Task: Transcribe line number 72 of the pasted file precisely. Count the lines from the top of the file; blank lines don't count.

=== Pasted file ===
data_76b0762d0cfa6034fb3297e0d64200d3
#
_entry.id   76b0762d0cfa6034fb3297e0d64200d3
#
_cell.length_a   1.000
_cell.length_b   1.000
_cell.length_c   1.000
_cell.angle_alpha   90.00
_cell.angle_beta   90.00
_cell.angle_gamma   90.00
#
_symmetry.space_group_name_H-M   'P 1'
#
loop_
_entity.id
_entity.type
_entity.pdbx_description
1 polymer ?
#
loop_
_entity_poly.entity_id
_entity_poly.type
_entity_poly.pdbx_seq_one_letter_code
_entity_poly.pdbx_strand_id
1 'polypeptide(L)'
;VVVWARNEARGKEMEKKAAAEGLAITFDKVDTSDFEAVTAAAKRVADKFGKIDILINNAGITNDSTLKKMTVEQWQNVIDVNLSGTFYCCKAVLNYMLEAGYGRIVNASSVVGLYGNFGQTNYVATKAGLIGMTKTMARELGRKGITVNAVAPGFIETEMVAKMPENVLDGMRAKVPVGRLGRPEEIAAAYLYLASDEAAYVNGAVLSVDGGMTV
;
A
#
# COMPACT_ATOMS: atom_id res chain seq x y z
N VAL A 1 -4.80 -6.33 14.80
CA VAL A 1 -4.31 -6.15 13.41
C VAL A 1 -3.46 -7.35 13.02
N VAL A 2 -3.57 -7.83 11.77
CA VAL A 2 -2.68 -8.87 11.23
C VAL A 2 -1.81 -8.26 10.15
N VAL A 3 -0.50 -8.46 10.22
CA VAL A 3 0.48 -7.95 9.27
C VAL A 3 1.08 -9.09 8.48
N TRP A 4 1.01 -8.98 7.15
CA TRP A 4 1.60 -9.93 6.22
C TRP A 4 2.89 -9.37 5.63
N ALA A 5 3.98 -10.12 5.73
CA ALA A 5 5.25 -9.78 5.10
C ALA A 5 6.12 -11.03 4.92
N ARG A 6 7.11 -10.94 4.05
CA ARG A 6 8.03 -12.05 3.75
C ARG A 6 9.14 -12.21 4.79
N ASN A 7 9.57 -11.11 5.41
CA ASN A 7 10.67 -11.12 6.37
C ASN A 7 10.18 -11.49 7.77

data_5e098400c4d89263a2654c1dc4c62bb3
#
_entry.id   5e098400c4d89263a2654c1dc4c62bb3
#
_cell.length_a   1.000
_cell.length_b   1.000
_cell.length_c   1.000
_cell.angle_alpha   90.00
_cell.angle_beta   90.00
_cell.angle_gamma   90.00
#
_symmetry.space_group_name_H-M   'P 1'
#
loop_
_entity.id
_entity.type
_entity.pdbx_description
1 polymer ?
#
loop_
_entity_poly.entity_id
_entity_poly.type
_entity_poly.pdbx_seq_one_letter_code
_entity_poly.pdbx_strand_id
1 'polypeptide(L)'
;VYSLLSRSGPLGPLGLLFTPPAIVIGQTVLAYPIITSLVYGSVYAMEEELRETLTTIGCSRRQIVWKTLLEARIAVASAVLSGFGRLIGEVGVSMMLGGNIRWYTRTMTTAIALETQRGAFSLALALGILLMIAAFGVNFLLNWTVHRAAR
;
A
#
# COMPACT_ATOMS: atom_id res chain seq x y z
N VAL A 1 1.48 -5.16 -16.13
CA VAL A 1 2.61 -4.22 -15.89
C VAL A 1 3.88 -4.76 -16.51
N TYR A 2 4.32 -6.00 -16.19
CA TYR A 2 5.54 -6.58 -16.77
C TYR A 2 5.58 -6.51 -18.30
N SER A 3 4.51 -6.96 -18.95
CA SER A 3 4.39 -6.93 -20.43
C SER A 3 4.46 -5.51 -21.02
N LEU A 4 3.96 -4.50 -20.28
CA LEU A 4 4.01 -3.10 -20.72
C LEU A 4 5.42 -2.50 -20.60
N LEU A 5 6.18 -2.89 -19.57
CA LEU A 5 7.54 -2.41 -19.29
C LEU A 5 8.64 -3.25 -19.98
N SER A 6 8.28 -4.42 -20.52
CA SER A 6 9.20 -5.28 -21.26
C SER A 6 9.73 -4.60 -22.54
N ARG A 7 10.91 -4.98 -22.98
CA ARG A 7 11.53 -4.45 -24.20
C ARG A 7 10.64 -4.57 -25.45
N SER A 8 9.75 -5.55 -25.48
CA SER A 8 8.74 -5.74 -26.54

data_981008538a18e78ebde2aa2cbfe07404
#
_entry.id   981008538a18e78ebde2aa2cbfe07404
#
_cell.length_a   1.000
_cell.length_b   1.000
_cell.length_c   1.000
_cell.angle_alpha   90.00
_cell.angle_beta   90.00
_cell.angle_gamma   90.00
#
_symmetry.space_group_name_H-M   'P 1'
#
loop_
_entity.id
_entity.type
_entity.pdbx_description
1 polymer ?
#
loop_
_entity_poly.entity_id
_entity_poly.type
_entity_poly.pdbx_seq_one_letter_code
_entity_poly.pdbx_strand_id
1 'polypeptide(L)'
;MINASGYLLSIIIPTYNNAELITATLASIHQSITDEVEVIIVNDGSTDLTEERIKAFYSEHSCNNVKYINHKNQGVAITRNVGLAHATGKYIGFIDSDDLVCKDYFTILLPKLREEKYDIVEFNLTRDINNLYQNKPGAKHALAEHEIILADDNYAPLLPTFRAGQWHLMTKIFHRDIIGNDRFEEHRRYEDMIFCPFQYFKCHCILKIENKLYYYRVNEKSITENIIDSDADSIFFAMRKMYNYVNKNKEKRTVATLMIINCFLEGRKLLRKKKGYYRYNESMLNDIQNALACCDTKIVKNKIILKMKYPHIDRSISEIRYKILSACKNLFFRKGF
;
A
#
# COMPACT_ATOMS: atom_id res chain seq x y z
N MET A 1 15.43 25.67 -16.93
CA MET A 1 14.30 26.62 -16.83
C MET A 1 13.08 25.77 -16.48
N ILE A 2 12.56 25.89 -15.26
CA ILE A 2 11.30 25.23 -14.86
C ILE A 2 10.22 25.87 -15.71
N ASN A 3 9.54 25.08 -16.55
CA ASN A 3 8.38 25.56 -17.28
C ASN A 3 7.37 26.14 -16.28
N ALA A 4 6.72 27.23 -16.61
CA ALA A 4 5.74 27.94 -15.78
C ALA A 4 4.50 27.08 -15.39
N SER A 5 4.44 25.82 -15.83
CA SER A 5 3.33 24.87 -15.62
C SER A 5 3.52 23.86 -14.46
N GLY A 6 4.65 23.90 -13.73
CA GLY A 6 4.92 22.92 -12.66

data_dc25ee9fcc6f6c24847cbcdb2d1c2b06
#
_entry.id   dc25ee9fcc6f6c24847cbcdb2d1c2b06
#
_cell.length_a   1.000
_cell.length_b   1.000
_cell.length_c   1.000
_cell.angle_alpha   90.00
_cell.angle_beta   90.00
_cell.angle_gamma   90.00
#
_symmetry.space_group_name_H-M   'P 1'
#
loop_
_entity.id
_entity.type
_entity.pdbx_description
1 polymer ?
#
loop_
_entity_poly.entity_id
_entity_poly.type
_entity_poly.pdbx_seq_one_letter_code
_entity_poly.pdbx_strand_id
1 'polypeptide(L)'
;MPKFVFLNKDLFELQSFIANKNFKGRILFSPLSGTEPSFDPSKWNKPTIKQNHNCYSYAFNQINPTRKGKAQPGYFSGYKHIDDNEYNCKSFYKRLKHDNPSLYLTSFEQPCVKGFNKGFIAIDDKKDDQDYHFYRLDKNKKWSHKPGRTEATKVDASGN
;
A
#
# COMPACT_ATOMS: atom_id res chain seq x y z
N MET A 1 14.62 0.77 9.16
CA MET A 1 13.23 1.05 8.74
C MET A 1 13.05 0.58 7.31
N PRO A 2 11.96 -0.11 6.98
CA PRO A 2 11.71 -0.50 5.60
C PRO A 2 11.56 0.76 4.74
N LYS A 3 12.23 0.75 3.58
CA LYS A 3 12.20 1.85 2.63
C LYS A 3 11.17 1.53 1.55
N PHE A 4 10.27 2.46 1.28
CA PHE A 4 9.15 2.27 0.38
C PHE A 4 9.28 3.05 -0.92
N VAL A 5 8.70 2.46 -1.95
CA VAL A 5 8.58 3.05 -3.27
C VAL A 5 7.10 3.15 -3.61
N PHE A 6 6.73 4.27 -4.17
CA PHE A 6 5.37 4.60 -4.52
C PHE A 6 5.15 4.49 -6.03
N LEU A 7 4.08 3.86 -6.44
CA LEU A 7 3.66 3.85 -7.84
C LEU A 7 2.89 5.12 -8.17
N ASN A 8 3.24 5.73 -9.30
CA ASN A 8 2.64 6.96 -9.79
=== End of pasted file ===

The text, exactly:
_entity_poly.entity_id